Join Justin Spence as he takes you on a tour of our John Storyk-designed recording studio at the new PreSonus headquarters in Baton Rouge! We’ve got the ADL 700 Rack of Doom, triple-paned iso booths, and a stunning live room. We’ve had special guests come by lately, including Reba’s band and George Straight’s production crew. We’ll show in-studio performances and interviews from them, and who knows what else? Tune in!
Compression is an oft-misunderstood and sometimes over-used effect that enjoys (?) a wealth of online forum punditry. Sonic Sense has done an exemplary job here in plainly illustrating the rudiments of compression while cutting the crap. This video begins by demonstrating exactly what the basic compressor controls do, and then follows up with audible examples of the compressor being applied during tacking AND in a full mix, so you can very clearly hear the effect applied in the context of a full song. Demos include vocals, snare, and bass.
Thanks to Sonic Sense for not only clearing up some of the mysteries of compression, but also for choosing the ADL 700 as the right tool for the job.
Esa is highly decorated as a conductor and composer, including the UNESCO Rostrum Prize in 1992, and the Siena Prize in 1993—he was the first conductor ever to receive it. Other merits include the Royal Philharmonic Society’s Opera and Conductor’s Awards, the Litteris et Artibus medal, and in 1998 the French government awarded him the rank of Officier de l’ordre des Arts et des Lettres—and that’s just to name a few. Furthermore, Salonen has received seven honorary doctorates in four different countries.
Currently, Esa is the Principal Conductor and Artistic Advisor for London’s Philharmonia Orchestra and the Conductor Laureate for the Los Angeles Philharmonic, where he was Music Director from 1992 until 2009.
[This just in from good friend and four-star general in the war against the machines, Brian Botkiller! He shares his latest track, “Morphogenic Residents,” and details some of the methods to its particular brand of oddball. When not repairing his Buddy Holly glasses with gaff tape or tracking down elusive rhymes for “morphogenic residents” and “triskelian,” Brian Botkiller is one of the main guys at OBEDIA, who have been slingin’ their brand of world-class recording technology training to the masses for nigh on ten years now. Strongly recommended.]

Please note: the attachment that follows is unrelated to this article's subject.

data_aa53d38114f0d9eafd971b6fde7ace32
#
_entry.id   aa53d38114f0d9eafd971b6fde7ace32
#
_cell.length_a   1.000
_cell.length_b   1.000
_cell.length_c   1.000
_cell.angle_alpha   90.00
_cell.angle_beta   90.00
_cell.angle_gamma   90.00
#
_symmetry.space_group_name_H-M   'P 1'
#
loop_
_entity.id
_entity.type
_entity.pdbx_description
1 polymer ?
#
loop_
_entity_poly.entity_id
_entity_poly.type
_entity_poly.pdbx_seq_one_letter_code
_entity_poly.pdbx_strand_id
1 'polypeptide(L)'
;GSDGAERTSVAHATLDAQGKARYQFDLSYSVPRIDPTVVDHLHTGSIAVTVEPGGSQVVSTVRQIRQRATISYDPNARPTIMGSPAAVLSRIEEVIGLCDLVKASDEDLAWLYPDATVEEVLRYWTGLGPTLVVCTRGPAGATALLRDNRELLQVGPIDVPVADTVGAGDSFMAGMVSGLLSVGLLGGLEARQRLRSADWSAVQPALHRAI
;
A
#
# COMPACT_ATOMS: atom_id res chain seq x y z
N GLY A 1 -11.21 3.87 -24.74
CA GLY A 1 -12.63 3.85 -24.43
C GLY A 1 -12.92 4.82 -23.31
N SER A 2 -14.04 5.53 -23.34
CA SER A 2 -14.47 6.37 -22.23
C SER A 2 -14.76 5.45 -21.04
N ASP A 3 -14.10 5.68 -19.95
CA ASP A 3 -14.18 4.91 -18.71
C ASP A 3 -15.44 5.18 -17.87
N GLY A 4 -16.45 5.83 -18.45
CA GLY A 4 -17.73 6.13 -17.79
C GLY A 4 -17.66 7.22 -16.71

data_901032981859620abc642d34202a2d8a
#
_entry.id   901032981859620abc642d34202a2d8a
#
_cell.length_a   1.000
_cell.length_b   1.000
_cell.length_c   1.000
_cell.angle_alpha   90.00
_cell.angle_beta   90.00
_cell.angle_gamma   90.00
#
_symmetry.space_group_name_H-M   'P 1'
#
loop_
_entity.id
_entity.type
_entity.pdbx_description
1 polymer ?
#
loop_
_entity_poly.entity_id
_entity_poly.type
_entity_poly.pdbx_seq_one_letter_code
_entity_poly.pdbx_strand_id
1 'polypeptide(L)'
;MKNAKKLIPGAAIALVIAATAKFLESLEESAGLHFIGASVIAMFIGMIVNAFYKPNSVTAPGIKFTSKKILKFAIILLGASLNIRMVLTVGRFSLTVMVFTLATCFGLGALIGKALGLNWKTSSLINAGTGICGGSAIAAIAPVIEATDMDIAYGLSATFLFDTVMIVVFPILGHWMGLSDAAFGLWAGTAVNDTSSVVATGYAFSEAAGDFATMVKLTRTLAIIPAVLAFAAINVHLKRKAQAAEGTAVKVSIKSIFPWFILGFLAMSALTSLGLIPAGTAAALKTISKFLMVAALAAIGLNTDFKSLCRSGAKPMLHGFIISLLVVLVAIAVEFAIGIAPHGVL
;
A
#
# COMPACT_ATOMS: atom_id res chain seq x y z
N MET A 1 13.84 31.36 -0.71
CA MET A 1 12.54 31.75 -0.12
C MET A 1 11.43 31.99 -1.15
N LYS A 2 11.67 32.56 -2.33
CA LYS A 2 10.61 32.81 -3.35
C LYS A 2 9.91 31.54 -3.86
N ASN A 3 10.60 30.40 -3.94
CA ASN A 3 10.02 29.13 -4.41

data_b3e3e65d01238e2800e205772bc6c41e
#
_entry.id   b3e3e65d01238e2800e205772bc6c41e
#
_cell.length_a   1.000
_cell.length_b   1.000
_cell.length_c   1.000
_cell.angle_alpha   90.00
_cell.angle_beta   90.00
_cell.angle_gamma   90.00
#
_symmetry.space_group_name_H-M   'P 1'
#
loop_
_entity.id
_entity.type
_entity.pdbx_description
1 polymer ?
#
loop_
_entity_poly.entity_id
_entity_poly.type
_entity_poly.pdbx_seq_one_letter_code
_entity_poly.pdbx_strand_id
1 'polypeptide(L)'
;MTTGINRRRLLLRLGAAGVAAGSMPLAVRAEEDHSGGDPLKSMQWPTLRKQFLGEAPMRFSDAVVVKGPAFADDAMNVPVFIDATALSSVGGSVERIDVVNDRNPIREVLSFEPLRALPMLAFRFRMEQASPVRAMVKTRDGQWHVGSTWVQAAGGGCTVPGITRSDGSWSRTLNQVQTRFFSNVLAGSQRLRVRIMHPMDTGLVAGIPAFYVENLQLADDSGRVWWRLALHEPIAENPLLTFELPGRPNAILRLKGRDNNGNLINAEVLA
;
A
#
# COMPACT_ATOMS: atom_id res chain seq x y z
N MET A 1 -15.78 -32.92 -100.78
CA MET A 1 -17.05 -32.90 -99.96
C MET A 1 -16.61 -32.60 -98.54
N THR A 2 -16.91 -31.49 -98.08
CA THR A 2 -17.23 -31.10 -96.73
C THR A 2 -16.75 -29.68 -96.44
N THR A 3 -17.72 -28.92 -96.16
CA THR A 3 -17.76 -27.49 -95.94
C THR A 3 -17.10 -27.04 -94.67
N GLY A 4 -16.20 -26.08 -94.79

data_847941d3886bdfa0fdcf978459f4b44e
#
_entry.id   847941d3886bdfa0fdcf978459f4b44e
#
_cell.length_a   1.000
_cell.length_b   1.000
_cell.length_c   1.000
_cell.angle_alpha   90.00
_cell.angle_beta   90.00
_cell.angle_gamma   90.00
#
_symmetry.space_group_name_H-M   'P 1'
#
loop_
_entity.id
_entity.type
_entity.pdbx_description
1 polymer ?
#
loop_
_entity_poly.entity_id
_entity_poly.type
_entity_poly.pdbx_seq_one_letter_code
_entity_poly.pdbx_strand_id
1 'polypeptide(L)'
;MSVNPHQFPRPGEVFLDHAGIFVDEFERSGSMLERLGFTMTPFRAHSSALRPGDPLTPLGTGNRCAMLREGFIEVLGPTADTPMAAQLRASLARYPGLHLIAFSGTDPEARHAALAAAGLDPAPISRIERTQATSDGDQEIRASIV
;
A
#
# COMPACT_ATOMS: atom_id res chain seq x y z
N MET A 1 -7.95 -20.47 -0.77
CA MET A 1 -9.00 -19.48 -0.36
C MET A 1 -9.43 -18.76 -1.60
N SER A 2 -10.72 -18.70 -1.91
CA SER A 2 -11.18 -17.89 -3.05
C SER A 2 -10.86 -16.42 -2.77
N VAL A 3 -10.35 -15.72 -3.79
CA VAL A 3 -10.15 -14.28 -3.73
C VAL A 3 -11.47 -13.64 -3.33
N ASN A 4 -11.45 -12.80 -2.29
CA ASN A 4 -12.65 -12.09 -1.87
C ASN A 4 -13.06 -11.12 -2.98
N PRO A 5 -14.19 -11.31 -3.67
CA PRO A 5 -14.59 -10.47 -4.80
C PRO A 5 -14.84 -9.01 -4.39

I usually record and mix/master in Studio One, but I don’t do a lot of virtual instrument work, so I wanted to do a track entirely in Studio One and explore it a bit more. MC Tahina is an old friend and part of one of my favorite bands of all time, The Gluey Brothers. He wanted to do a track together, so I had him come over to Botkiller studios. He showed up, and while walking him in I said, “I’ve got the drums set up, and you can plug your guitar into Studio One if you want.” He said, “I’ve only got lyrics,” which I thought was awesome. So, we needed a beat. I opened up NI Battery and Impact, and laid down a quick beat, then did some overdubbing with my DDRUM Dominion kit. I wanted to fool with the timing on the audio and MIDI, so I quantized it in some crazy ways and got a cool groove out of it without having to do more work, because Studio One does everything in the blink of an eye.
Next, Tahina did his vocals. I plugged straight into my PreSonus FireBox, my favorite audio interface of all time, and gave him a click and headphone mix, and he just went for it. We had vocals in minutes. I then opened up some previously saved channel strip presets (another favorite S1 feature,) and had a vocal mix in no time. We then laid down the bass, using Native Instruments Kontakt. Tahina did those, on the fly, on a MIDI keyboard straight into Studio One. I did some edits here and there, quantized fast, and boom, bass done. Here’s some video:
I wanted something else in the track, so I took out my turntable, dropped a plate on it, ran it into my FireBox’s SPDIF input, and did some scratches. I’m no Mix Master Mike, but I really liked how they added to the track. We then sat down and just mixed organically, with me laying down some light backing vocals and other little bits. He was really impressed with how fast Studio One allowed me to work. I got everything done fast, and then jumped into mastering in the Project pane, and my song was done.
This was great because the weeklybeats project (http://www.weeklybeats.com) requires me to write, produce, and record a song per week. It has to be turned in by Sunday at 6pm MST, and I really like the project. It’s not a competition or anything, but just a personal challenge—by the end of the year, I should have written 52 new songs! I wanted to do it to get myself into the practice of writing faster, and releasing fast, instead of agonizing over a track forever. It’s really opened my mind and made me work fast and be creative. This is why Studio One is always in my workflow; I can’t do fast production like this in any other DAW, hands down. It’s the fastest daw in the west, east, or anywhere else.
As always, thanks for what you do and for being awesome.
Hear the track below.